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Bronfenbrenner's Bioecological Model of Development

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Carson Bennett

on 25 January 2014

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Transcript of Bronfenbrenner's Bioecological Model of Development

“It can be said that much of contemporary developmental psychology is the science of the strange behavior of children in strange situations with strange adults for the briefest possible periods of time.”
-Urie Bronfenbrenner,
Before Bronfenbrenner, developmental psychology focused on individual influences on development in unnatural settings
Dr. Urie Bronfenbrenner

Bioecological Model of Human Development
P - P - C - T
Process - Person - Context - Time
The "
Bioecological Model of Human Development
" focuses on the impact that environment--in addition to biology--has on an individual's development.
The Process
The interactions between an individual and her environment.
The Person
The student and his biological characteristics
These include such characteristics as:
Age, gender, appearance
Intelligence, skills, access to housing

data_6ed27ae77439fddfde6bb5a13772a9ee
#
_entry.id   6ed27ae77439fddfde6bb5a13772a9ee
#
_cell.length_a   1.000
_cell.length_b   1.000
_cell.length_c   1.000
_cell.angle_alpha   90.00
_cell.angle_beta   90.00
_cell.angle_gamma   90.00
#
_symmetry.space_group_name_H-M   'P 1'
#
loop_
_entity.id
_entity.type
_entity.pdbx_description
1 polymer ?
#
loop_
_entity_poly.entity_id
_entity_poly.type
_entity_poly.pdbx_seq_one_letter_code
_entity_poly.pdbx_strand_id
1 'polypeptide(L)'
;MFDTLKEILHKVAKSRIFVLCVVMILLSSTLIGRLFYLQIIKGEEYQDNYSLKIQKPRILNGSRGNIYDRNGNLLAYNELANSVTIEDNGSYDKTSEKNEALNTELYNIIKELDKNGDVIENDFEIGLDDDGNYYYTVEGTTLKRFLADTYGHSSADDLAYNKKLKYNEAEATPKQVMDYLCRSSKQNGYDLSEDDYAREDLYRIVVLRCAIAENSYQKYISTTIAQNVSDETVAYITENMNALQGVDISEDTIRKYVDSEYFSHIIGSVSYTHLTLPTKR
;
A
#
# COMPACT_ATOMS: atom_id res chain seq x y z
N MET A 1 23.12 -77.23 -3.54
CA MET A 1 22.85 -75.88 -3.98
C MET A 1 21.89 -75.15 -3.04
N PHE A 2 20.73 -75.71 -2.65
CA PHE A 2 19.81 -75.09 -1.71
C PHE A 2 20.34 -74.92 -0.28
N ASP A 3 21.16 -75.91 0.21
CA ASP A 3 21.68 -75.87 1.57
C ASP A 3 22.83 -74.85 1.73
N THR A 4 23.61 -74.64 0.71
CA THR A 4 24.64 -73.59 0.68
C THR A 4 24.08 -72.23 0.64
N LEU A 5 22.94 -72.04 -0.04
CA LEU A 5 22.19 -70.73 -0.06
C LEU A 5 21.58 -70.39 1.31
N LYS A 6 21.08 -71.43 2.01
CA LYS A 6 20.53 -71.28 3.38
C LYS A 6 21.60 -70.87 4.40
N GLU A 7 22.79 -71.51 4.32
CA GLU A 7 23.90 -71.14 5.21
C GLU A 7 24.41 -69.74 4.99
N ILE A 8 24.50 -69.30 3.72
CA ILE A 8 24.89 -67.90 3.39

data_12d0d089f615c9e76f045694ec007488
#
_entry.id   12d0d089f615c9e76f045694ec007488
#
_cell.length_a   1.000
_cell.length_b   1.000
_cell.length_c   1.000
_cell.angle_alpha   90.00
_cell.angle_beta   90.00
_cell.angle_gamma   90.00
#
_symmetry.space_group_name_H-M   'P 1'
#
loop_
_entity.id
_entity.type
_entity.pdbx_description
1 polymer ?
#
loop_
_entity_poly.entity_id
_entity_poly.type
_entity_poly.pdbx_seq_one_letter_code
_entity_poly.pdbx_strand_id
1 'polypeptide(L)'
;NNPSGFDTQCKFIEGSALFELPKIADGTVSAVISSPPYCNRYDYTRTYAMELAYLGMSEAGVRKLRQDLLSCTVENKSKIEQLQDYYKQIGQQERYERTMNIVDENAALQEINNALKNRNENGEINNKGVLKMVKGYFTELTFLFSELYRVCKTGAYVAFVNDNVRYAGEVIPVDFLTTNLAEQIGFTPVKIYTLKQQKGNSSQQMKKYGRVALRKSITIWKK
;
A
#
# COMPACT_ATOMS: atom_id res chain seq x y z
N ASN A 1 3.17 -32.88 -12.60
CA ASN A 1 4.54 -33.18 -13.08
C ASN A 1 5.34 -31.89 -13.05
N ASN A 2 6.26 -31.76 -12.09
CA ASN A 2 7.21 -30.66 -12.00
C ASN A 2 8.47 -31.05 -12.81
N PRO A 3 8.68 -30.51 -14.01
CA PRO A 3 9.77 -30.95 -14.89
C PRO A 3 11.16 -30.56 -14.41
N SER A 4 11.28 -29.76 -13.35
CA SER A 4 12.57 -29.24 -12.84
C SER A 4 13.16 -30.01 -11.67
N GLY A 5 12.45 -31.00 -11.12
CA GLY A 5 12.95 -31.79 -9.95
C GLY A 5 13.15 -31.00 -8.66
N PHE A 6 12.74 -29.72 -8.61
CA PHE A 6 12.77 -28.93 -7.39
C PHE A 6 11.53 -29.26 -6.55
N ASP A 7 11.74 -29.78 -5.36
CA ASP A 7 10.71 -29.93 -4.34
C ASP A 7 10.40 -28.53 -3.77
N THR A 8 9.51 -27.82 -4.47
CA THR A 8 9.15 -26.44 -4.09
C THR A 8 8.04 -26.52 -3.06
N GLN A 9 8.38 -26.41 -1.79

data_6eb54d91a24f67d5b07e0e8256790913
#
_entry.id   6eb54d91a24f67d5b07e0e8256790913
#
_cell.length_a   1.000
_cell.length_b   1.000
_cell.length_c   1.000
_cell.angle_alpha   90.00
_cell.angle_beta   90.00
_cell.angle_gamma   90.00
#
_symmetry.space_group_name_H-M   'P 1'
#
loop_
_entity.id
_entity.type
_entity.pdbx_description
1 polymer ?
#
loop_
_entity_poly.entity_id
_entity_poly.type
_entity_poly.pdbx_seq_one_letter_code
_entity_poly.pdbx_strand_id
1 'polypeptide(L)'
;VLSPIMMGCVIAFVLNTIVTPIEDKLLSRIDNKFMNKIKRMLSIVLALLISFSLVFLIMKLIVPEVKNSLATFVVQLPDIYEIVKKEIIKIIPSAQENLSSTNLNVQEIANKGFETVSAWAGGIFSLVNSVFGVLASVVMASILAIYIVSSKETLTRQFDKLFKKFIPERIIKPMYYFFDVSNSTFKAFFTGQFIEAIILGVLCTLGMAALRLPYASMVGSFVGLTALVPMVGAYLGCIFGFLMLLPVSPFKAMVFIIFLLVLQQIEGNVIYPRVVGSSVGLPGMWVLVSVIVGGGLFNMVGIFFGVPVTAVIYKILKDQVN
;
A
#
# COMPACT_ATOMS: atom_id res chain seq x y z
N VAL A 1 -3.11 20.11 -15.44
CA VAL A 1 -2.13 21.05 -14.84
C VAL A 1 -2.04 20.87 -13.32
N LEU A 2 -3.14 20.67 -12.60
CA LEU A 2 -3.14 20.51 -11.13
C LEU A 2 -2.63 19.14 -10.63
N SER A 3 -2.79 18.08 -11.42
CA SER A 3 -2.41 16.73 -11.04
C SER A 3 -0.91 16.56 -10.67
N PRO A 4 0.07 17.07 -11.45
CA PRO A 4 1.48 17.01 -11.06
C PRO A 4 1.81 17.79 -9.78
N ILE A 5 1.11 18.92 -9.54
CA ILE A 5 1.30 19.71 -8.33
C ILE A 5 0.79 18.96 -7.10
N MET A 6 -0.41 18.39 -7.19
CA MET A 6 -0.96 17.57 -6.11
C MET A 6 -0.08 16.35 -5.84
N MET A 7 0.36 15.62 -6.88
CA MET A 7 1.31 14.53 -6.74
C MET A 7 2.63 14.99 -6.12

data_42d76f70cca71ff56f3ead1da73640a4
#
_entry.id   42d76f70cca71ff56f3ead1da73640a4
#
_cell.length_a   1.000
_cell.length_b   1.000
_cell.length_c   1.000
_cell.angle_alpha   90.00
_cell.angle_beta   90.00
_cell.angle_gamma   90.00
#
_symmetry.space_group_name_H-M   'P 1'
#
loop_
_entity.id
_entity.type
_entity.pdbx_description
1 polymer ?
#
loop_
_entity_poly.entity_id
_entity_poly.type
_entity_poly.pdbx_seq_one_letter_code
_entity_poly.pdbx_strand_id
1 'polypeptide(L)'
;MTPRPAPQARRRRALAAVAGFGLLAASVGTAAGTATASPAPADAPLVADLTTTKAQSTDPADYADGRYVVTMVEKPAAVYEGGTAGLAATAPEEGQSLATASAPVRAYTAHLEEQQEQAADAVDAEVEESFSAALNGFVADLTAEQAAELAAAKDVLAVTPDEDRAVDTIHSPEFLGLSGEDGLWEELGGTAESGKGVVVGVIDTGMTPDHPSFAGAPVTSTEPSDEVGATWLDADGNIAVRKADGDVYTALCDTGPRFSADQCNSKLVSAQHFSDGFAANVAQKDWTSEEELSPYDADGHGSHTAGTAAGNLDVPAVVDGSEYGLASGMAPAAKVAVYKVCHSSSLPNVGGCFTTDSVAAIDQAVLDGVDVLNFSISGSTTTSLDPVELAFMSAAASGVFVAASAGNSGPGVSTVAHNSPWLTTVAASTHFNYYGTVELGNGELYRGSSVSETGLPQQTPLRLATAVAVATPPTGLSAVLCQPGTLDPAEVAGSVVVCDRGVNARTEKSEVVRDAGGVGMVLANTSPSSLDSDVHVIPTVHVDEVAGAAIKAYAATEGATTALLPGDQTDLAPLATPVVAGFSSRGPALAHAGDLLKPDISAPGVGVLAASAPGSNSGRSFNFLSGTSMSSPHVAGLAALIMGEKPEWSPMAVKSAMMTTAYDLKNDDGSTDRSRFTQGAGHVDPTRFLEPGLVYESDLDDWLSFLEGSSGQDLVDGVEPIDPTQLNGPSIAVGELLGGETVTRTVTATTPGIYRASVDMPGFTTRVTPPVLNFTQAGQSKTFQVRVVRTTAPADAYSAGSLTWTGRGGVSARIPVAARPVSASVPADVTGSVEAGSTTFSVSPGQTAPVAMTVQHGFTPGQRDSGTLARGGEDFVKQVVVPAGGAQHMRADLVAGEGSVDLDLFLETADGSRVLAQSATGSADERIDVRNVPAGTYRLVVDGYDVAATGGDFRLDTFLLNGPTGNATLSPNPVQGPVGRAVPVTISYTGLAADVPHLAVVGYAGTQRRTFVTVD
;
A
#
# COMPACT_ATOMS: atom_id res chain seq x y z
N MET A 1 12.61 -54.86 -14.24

Perseverance, the drive to succeed
ontext &
This is the "important part." Bronfenbrenner theorized that human development is influenced by the interactions (the "
rocesses") between a
erson and their environmental systems (the "Context"). There are five systems:
1. The Microsystem
2. The Mesosystem
3. The Exosystem
4. The Macrosystem
5. The Chronosystem
Bronfenbrenner changed developmental psychology by calling attention to the large number of environmental influences on child development; from the people & institutions immediately surrounding
a person to nation-wide cultural forces.

Case Study: A real life example from MCPS
You are a 9th grade teacher. One of your students, "Johnny," is a well-behaved teenager who shows potential, but is doing poorly in your class. You have noticed that he often comes to school with poor hygiene, dirty clothes and you suspect that he doesn't have enough to eat for lunch. Johnny is often very sleepy in your class, well beyond the "first period" yawns.

Keeping in mind Brofenbrenner's systems, how could you help Johnny become a better student?
An Individual. Is he just the way he is... ?
Or is he also shaped by those closest to him?
How much of his development is influenced by his teachers and peers?
And how much is influenced by his broader community?
How should this perspective affect your interactions with students?
Should you take into consideration their other ecosystems?
In one sentence....
Bronfenbrenner created a framework to distinguish and categorize the various factors that influence human development. This begins with:

"The P-P-C-T Model"

The Ecology of Human Development: Urie Bronfenbrenner, 1979

Making Human Beings Human; Urie Bronfenbrenner, editor; 2005

Association for Psychological Science Observer; November 11, 2005

Urie Bronfenbrenner & Morris P.A.; 2006; "The Bioecological model of human development"; Handbook of Child Psychology (pp. 793-828)